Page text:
Carriers, PSAPs prepare for transition to VoLTE
As wireless carriers migrate their systems to 4G LTE—specifically, voice over LTE (VoLTE)—both carriers and public-safety answering points (PSAPs) will have to make adjustments to ensure that 911 service standards are maintained, according to an Intrado official.
“I see VoLTE as one of the biggest fundamental changes in the wireless industry in how they’re doing things—moreso than even going to digital,” said John Snapp, Intrado’s senior technical officer, during an interview with Urgent Communications.
“They’ve spent the last 20-something years working on optimizing the data path for voice over these separate channels. Now they’re saying, ‘We’re going to throw all of that away, start over from scratch and build the voice services using … a voice-over-IP implementation over this new LTE data network that we’re putting into place.’ That’s a really major change for them, and that’s not untouched with what’s happening with 911, too.”
Indeed, all of the location and switching elements used for 911 by existing 2G voice networks—still used for most commercial wireless voice, even where 3G technology is used for data—will be replaced by new IP-based elements for VoLTE, Snapp said.
This will work best when carriers have migrated fully to VoLTE and PSAPs have deployed next-generation 911 in an all-IP architecture that should be able to leverage modern technology to be more dependable, Snapp said.
“With VoLTE, as I make a 911 call to the police here, it could very likely go through New York before it comes back and hits the network,” he said. “So now, there can be a lot of aggregation of the traffic—the carriers have fewer connections, so the connections can be mad e more reliable.”
“It’s now really becoming a national network—and a cloud-based network—instead of a bunch of little local networks that were plugged together.”
Of course, it is likely that carriers will migrate to VoLTE and PSAPs will migrate to i3 and next-gen architectures at different times. During this transition period that could last for several years, VoLTE carriers need to be able to communicate with legacy PSAPs, and next-gen PSAPs have to be able to accept calls from 2G networks. Snapp said that solutions exist from multiple vendors to allow this happen as seamlessly as possible.
“The lucky part is that the … way it’s being built, it’s going to be transparent to both sides—we’re really decoupling one side from having to worry about the other side upgrading,” Snapp said. “By doing this transitional interface, it insulates the carrier from having to worry too much about i3, and it insulates the PSAP from having to worry too much about LTE.”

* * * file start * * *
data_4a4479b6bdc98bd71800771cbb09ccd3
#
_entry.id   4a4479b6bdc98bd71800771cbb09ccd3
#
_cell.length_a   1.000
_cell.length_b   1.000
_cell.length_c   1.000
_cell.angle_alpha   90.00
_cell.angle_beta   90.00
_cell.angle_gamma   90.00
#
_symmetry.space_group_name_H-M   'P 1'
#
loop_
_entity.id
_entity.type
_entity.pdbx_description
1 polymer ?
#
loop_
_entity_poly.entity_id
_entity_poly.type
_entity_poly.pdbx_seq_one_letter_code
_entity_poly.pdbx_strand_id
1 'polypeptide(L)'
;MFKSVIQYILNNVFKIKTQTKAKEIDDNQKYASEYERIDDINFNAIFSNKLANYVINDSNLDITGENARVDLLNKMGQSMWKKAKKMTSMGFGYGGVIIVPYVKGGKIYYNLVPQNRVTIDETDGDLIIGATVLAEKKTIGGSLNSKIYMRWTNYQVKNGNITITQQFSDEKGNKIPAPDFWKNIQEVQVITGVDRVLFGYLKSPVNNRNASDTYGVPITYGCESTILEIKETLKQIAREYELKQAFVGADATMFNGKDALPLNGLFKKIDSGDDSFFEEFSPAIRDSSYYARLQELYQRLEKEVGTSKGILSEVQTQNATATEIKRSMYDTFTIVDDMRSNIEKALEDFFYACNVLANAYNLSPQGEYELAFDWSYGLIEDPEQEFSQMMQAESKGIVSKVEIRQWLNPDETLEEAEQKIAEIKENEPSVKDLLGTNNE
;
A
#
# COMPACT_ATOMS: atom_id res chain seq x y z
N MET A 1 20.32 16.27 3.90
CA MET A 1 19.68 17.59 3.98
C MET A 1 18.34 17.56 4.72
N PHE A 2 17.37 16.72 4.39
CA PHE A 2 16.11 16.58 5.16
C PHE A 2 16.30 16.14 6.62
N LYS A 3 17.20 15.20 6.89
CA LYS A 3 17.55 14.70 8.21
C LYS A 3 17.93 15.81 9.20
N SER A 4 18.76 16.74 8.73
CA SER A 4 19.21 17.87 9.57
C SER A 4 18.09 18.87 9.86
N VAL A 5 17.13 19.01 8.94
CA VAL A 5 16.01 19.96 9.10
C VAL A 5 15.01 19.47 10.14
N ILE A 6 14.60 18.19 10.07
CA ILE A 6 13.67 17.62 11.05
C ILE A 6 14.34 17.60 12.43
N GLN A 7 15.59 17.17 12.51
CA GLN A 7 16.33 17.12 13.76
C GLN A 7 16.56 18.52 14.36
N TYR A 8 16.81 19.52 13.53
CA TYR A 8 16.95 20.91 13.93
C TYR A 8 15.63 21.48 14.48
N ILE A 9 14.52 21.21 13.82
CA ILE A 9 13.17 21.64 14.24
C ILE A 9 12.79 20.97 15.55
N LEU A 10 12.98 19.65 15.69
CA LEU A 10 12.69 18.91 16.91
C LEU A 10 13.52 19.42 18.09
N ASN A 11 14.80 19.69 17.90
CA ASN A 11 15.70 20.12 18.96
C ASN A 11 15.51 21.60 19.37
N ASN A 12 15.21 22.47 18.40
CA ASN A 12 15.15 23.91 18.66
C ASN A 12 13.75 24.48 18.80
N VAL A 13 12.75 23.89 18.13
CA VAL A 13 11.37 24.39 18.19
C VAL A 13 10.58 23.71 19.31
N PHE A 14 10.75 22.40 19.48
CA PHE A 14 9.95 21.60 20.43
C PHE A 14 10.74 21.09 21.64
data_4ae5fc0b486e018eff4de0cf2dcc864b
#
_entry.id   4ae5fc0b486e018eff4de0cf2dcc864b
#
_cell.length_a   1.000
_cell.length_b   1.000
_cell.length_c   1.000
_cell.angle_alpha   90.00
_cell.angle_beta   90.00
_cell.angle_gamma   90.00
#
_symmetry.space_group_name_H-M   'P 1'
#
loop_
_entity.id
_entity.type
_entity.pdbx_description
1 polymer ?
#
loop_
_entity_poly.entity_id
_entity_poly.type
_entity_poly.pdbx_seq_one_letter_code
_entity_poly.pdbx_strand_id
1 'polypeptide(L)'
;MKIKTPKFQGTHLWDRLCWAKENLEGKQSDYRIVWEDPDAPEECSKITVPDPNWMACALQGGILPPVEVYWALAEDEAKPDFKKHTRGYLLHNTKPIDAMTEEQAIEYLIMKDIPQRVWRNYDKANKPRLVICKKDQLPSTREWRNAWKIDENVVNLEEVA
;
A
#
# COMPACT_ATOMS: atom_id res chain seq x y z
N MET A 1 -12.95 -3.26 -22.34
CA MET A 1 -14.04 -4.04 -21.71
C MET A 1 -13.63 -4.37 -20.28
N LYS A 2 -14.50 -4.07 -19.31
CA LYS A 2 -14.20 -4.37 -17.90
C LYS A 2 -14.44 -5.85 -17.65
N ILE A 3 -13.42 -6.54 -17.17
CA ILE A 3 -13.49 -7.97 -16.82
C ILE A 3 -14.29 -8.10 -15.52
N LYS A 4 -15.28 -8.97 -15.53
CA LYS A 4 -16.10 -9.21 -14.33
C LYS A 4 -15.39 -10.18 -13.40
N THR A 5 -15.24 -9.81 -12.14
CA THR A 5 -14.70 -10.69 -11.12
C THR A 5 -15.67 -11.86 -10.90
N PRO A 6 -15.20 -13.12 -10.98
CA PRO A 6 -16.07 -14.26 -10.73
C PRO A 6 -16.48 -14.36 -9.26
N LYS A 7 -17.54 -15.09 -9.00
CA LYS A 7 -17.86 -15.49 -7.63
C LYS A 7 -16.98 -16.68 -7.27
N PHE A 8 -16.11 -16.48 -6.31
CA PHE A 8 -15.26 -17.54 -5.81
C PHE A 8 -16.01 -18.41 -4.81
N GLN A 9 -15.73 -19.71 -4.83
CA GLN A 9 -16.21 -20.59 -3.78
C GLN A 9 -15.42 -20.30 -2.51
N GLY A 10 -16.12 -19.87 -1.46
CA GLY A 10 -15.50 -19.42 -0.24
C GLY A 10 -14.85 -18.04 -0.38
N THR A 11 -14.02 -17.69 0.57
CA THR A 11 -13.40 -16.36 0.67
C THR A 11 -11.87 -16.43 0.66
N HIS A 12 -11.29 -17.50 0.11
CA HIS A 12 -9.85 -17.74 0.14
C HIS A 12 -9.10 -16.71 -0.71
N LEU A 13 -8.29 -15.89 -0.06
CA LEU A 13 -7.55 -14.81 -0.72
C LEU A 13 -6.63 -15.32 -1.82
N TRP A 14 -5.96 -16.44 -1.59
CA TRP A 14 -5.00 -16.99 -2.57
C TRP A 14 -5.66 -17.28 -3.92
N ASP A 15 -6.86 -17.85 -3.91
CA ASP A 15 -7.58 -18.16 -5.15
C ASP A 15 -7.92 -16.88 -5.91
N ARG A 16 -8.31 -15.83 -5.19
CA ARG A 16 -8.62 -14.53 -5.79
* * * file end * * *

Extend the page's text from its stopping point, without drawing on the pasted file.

“It’s a solution that we’re doing and other providers are doing also—it’s part of the i3 architecture. It’s what the carriers are having to put in place to communicate with legacy PSAPs. So, if the PSAP is not i3, we have to do this anyway to convert to them. If it’s an i3 network on the PSAP side, they have to put in this equipment to communicate with non-LTE wireless carriers, because we’re going to see a combination of VoLTE and circuit-switched for at least five years to come—so, they have to support both interfaces.”
Snapp said that he believes carriers have significant incentive to convince customers to migrate their voice services from 2G networks to the more spectrally-efficient LTE platform, so he believes that transition will occur for most carriers within the next few years. Trying to guess when PSAPs can move to a next-generation architecture is much tougher, because the fiscal realities dictate that many PSAPs are just trying to maintain existing systems and do not have additional funds to pay for NG-911 equipment.
According to Snapp, once the transitions to VoLTE and NG-911 are complete, the all-IP platform will allow the 911 system to leverage some powerful capabilities—for instance, improving location information when a wireless caller makes an emergency communication via the 911 system.
“With original 911 VoIP, there was always the hope that they would make these location services that could be utilized for commercial location services, but that wasn’t really realized with the original 911,” Snapp said. “They built 911 location for 911 VoIP, and they built a completely separate network for commercial location, and they didn’t utilize the same components.
“Now, what’s being done in VoLTE, commercial location and 911 location are one and the same in the technologies and standards they use. Now, 911 won’t be this not-quite-as-used one off; it’s going to be used for commercial [location services]. So, the accuracies that you get in commercial location and the advances in technology can be quickly brought into 911.”